While never a boogaloo-beat, bar-walking, belter, Coltrane’s big, blustery tenor saxophone tone could have easily blended in with Jimmy’s intense organ playing had Jimmy adopted some of John’s harmonic substitutions, especially with Elvin Jones, John’s long-standing drummer, holding things together in the drum chair.
Another unifying element for John and Jimmy might have been the late saxophonist, composer and arranger, Oliver Nelson [1932-1975].
Jimmy recorded several big band albums with Oliver for Verve and Impulse in the 1960’s and some of Oliver’s charts [arrangements] on these sessions pushed Smith in the direction of the new harmonies favored by Coltrane, although the rhythmic basis for the music remained basically straight-ahead with huge infusions of funky, in-the-pocket beats.
Alas, the three never met as Coltrane passed away in 1967, Oliver moved to Hollywood to write for television and the movies and Jimmy Smith also moved west to open his own club in North Hollywood where he held forth for many years playing his funky and soulful style of Jazz.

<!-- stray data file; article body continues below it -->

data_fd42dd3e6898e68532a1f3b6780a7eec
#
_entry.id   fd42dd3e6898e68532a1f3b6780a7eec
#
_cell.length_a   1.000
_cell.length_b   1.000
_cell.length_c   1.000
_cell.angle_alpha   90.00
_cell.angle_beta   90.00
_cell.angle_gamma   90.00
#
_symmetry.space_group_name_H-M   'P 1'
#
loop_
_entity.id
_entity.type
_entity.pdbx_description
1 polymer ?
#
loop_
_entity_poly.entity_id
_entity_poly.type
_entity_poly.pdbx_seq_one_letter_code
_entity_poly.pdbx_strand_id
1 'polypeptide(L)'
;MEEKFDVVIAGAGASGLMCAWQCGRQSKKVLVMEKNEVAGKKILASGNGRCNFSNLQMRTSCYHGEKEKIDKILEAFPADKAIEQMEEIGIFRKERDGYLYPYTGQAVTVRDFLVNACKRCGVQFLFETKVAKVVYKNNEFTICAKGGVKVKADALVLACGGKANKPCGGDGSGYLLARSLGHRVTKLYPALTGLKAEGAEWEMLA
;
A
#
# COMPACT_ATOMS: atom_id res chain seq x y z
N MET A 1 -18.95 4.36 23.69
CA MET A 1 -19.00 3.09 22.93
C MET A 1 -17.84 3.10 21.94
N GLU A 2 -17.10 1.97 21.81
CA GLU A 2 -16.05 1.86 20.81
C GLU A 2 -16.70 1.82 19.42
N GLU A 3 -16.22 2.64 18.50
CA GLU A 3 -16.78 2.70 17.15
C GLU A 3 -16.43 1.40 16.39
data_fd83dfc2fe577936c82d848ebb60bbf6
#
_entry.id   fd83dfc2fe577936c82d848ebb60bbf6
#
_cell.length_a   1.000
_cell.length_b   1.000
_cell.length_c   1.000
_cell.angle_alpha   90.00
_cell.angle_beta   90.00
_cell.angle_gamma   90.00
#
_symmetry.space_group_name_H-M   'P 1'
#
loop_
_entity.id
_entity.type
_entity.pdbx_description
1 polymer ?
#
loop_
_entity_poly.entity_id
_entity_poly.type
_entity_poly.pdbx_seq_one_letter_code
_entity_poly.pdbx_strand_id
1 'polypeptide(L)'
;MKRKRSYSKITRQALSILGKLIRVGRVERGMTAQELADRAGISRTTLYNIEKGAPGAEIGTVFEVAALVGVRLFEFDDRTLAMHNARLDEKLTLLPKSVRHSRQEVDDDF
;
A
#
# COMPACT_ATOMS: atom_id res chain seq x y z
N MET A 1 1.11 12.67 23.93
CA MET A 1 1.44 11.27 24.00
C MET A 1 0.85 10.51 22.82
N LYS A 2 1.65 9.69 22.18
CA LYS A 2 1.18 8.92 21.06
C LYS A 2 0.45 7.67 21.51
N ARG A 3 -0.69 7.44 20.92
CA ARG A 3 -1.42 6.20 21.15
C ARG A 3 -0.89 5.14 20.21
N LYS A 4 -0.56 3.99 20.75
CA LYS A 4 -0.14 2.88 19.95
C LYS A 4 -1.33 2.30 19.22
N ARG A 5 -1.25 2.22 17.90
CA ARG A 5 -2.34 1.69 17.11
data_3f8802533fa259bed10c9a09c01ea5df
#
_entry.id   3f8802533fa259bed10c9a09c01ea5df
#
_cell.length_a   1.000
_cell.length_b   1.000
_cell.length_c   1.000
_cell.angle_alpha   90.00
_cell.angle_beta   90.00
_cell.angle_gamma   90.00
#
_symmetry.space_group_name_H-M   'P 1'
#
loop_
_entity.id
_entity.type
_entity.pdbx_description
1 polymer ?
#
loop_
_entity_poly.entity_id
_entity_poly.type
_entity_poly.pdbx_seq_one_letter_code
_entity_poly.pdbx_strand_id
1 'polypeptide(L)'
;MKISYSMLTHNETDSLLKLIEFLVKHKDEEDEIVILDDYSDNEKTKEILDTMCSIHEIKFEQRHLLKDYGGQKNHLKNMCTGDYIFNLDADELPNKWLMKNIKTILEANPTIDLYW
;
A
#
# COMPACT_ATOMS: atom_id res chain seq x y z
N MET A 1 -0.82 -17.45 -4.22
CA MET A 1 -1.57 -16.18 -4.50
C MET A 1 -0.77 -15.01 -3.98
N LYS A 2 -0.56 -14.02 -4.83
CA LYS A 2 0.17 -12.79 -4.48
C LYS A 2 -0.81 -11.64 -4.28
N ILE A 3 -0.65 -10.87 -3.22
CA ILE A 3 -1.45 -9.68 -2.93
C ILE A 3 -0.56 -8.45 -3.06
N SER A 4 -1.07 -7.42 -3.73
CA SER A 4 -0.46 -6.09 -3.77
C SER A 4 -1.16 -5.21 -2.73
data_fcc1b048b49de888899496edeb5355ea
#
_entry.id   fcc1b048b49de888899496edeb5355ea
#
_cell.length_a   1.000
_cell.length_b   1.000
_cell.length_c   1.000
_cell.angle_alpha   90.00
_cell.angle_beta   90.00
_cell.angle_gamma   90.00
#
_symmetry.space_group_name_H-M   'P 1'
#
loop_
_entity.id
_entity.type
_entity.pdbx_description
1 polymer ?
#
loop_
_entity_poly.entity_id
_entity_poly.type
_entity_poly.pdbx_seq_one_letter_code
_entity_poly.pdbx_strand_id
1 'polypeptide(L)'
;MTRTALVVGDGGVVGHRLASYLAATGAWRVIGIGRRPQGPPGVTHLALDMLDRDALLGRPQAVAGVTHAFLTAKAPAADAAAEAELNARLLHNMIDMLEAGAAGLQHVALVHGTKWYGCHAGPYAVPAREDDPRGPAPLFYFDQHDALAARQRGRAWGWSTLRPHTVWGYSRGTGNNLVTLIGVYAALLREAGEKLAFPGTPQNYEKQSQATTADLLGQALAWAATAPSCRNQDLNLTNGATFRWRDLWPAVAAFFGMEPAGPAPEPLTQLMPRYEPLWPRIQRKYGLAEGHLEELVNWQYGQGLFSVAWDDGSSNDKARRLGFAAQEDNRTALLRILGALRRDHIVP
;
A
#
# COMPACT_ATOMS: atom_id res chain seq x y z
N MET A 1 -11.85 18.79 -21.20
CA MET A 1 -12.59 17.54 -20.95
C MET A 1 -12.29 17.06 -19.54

And my view that Oliver’s compositions would have been the catalyst for bringing the disparate styles of John Coltrane and Jimmy Smith together is further reaffirmed by this excerpt from the insert notes to Out of the Blues: Celebrating the Music of Oliver Nelson [SR04] which observes:
Oliver Nelson’s timeless compositions are infused with subtle variations on the traditional chord changes associated with the blues. This virtuosity is exactly why his work still inspires today’s improvising musicians.
However, inspiring is one thing, making it happen is quite another.
And Dick de Graaf, Pascal Vermeer and Arno Krijger really make it happen on Out of the Blues: Celebrating the Music of Oliver Nelson.
This is an outstanding recording from every perspective: Oliver Nelson’s music is brilliantly interpreted in an entirely different setting and what is “old” and borrowed” is quickly superseded by that which is “blue” and “new.”